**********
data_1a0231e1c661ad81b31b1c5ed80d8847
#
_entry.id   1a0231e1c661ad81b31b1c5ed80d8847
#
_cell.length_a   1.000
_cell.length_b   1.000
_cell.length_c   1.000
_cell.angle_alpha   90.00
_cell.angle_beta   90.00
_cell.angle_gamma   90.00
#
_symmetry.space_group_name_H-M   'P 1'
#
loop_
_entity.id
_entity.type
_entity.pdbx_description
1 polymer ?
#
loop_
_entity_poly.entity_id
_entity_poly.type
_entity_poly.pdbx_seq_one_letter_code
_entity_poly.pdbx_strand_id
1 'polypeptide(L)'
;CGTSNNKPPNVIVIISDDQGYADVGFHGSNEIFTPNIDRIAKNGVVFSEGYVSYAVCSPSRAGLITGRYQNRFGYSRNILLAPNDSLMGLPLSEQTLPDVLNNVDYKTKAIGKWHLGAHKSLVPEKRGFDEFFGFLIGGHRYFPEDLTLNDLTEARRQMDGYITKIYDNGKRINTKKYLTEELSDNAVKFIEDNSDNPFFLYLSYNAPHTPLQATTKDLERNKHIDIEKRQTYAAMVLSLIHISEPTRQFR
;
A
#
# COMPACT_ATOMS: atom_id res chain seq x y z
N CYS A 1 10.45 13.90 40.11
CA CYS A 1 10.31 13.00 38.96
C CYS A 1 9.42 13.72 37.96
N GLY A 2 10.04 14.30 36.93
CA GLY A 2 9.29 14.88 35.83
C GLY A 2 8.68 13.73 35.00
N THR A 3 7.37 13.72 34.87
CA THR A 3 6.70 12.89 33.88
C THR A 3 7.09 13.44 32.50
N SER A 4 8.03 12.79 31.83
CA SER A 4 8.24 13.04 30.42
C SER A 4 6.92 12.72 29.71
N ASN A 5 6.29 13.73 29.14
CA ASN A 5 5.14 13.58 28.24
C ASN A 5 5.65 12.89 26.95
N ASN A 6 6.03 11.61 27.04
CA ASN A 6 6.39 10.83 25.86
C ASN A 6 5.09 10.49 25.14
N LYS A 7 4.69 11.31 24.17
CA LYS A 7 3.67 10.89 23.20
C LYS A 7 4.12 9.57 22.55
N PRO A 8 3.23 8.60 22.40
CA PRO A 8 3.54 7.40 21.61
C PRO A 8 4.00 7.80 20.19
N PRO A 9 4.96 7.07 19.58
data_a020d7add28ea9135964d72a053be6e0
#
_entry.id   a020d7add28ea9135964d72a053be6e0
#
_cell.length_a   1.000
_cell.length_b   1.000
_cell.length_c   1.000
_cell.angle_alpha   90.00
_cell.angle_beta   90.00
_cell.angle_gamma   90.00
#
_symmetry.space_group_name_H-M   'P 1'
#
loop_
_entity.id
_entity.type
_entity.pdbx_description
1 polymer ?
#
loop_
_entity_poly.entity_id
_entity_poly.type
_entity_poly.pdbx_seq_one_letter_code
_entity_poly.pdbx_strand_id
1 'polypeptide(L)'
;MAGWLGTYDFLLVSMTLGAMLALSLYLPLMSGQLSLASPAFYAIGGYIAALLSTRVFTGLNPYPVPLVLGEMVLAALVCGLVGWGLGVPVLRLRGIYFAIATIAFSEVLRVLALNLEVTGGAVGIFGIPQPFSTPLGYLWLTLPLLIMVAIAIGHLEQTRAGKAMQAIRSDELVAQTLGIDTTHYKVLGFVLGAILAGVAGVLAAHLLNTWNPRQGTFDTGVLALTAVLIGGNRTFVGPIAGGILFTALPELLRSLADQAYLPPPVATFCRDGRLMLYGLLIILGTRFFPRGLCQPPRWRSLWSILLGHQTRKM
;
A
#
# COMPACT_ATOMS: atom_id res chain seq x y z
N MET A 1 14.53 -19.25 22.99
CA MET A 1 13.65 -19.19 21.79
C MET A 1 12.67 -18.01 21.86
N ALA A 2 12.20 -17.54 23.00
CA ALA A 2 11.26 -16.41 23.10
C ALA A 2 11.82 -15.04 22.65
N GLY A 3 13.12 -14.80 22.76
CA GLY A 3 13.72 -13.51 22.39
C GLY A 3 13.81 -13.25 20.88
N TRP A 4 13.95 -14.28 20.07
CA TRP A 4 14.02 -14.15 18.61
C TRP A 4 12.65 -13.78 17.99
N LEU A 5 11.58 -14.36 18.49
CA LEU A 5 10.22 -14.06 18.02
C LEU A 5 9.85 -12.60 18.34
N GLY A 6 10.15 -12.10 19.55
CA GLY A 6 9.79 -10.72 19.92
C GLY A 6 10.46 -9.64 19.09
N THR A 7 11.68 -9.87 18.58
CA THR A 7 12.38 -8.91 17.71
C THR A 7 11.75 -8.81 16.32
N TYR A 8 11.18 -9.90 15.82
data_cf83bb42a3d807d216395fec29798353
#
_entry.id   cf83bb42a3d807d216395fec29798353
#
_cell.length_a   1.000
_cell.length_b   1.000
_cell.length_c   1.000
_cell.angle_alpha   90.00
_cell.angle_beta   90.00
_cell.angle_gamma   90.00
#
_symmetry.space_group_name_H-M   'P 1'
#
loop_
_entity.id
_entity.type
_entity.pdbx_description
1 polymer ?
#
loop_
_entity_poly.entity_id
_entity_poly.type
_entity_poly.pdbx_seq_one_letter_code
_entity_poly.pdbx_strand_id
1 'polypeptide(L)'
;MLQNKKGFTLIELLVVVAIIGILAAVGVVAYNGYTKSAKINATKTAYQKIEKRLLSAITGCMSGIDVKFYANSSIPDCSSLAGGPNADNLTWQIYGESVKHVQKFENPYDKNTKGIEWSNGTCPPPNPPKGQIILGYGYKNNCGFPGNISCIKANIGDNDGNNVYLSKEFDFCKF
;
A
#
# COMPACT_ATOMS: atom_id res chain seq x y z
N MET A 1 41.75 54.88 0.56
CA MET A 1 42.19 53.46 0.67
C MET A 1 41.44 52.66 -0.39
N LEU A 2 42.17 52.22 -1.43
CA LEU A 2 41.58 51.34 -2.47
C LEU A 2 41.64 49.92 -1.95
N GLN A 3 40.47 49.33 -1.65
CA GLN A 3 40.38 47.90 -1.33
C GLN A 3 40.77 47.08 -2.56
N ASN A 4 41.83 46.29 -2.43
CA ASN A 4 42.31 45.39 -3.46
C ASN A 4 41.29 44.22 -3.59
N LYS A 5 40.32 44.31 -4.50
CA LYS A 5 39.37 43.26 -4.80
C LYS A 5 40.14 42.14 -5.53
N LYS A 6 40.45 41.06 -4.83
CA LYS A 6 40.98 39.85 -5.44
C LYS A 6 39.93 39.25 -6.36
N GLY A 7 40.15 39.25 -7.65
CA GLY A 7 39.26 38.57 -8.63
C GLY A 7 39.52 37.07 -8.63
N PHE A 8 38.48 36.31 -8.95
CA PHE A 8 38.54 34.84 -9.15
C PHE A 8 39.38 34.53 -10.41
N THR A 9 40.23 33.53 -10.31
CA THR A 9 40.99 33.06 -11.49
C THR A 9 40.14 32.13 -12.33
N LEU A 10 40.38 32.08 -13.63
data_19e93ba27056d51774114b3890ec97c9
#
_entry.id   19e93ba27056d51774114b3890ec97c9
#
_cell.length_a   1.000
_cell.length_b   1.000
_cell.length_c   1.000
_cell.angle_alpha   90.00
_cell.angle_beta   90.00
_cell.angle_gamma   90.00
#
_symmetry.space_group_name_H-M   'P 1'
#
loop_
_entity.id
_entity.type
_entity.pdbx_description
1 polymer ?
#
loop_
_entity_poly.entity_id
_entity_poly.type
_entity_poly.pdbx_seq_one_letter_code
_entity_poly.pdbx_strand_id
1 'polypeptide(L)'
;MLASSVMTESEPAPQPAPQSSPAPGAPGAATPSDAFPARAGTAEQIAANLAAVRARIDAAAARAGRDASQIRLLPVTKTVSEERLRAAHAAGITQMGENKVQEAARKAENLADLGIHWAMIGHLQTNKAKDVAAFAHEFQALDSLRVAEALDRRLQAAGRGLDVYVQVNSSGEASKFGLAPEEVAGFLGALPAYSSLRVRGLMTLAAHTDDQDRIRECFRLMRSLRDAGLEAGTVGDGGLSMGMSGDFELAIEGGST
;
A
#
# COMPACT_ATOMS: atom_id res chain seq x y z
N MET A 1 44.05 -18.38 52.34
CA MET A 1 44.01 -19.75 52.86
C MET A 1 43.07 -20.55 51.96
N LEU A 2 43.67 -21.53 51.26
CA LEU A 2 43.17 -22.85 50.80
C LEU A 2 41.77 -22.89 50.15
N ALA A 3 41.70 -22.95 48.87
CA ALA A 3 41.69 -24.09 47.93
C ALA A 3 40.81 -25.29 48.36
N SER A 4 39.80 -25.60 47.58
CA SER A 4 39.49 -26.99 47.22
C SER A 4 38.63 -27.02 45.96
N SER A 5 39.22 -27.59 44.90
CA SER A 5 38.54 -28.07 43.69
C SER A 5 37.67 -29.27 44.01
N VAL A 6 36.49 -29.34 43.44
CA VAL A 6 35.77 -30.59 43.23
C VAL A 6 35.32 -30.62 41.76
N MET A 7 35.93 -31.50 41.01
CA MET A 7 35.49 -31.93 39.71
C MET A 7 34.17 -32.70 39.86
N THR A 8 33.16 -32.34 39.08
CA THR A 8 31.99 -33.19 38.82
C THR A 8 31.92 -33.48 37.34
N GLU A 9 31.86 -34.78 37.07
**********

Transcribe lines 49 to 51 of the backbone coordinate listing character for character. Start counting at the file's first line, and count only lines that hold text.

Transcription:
N LYS A 7 4.69 11.31 24.17
CA LYS A 7 3.67 10.89 23.20
C LYS A 7 4.12 9.57 22.55